Riverford veg man and lady, Ged and Susie Campbell, recently travelled to Calais loaded with Riverford veg to help a community kitchen for the refugees. The couple run the Southwark territory in London. We wanted to share Susie’s story:
Ged and I have a friend called Steve who is setting up a Refugee Community Kitchen with a few other friends in Calais. They asked for help from any friends that have contacts within the catering and food industry. I asked if they wanted fresh organic veg, and of course he said yes please!
We caught the Eurotunnel to Calais and the first thing we noticed was the vast amount of razor wire everywhere, what a welcome! We arrived at the warehouse around lunchtime and unloaded half a ton of fresh root veg including potatoes, carrots, swede, parsnips, onions, beetroot and a tray full of garlic. I also had a bag of veg peelers, loads of stock cubes and stock pots, brown sugar, olive oil, herbs and spices, socks and hats, snacks and a few toiletries. The garlic was instantly whisked off to treat people with infections as they don’t have antibiotic pills.
Steve showed us around and introduced us to some of the volunteers. The enormity of the operation hit us. The huge scale of sorting through donations so they are ready to hand out to those who need them most was overwhelming.
Unfortunately, half the warehouse was taken up with bin bags full of clothes that cannot be used because they are inappropriate for the people and conditions. There were skimpy girls tops, skirts, dirty underwear (yes really), stilettoes, and too many kids clothes. It all needs to be brought back to the UK and sold (Cash for Clothes will give 40p per kilo). What they really need is wind up lanterns and torches to avoid candle fires in the tents at the camp known as the ‘Jungle’. Also, with the wet weather they need winter footwear, not trainers.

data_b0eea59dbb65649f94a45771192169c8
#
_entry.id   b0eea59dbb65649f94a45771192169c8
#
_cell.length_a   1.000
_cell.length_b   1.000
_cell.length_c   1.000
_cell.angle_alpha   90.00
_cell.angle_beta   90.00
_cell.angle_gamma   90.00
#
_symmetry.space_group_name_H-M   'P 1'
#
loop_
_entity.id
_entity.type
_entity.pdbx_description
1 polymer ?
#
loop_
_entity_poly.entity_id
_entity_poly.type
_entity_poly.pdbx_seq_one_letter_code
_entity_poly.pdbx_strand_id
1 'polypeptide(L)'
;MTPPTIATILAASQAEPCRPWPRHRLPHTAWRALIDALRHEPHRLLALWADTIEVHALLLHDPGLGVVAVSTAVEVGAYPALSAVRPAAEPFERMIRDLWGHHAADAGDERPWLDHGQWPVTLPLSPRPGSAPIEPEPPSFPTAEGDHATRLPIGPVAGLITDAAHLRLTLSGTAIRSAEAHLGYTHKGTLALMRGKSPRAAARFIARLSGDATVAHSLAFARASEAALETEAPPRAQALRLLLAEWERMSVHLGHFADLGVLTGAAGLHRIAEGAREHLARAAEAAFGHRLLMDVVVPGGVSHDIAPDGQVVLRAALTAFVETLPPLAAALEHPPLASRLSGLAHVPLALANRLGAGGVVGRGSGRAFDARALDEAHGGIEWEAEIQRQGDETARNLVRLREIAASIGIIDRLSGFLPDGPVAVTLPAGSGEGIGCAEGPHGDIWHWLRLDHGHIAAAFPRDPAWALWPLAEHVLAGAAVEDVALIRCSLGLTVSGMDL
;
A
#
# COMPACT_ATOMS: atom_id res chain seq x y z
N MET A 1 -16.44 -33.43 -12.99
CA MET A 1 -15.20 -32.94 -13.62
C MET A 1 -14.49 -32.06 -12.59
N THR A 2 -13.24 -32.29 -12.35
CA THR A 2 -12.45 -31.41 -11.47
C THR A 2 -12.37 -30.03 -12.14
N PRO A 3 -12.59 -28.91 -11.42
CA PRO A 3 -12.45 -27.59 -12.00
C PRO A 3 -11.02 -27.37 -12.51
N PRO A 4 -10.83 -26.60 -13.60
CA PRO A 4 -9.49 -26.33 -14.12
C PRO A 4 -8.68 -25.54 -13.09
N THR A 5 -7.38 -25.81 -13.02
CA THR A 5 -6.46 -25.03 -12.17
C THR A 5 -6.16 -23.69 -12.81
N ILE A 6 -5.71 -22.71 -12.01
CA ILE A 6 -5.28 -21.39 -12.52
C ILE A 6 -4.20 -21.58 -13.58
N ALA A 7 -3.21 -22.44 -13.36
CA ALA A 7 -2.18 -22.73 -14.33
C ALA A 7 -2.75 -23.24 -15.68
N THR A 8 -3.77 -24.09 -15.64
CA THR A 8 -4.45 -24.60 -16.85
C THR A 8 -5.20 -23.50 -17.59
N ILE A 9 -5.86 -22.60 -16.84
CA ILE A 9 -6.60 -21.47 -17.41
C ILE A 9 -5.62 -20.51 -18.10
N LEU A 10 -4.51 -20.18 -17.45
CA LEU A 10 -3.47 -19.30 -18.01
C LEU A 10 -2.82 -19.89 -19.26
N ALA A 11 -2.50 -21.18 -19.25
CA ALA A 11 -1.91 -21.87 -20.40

We visited the camp and wandered about for half an hour or so. We helped by sorting firewood and folding a few tarps into piles. There are makeshift shelters and tents in ruins all over the place. The sun was out and people were building new shelters with pallets. The ground is very muddy and uneven with concrete boulders – not a place to be walking about after dark. Litter is everywhere and the toilets stink; the idea of having to live here for longer than a weekend is unimaginable.
The Afghans had organised the main drag with a few shops, food stalls and even a barbers. There weren’t many women about but we went to the family centre and handed out the rest of our snacks to whoever was around. My fear is that in a few weeks, or even days, the weather will get colder and these people will have no medical supplies to heal their ailments. Coughs, colds, flu, infections, sick children, sore feet and trauma paired with not knowing how long you have to stay here would be enough to kill anyone’s spirit.
Back at the aid warehouse Steve and his team were fixing shelving for the thousands of tinned food donations; they’ve received rice, tea bags, pulses, salt and various other dried food. We helped sort through tins to make it easier to make up food parcels to take to camp. Bags were being packed with oil, tinned tomatoes, onion, salt and a few other items to be taken to camp the next day.
Our veg will be cooked and the nourishing hot meals will be served out of a van in the Jungle as soon as they are ready. I hope we can do another van load of Riverford produce before Christmas.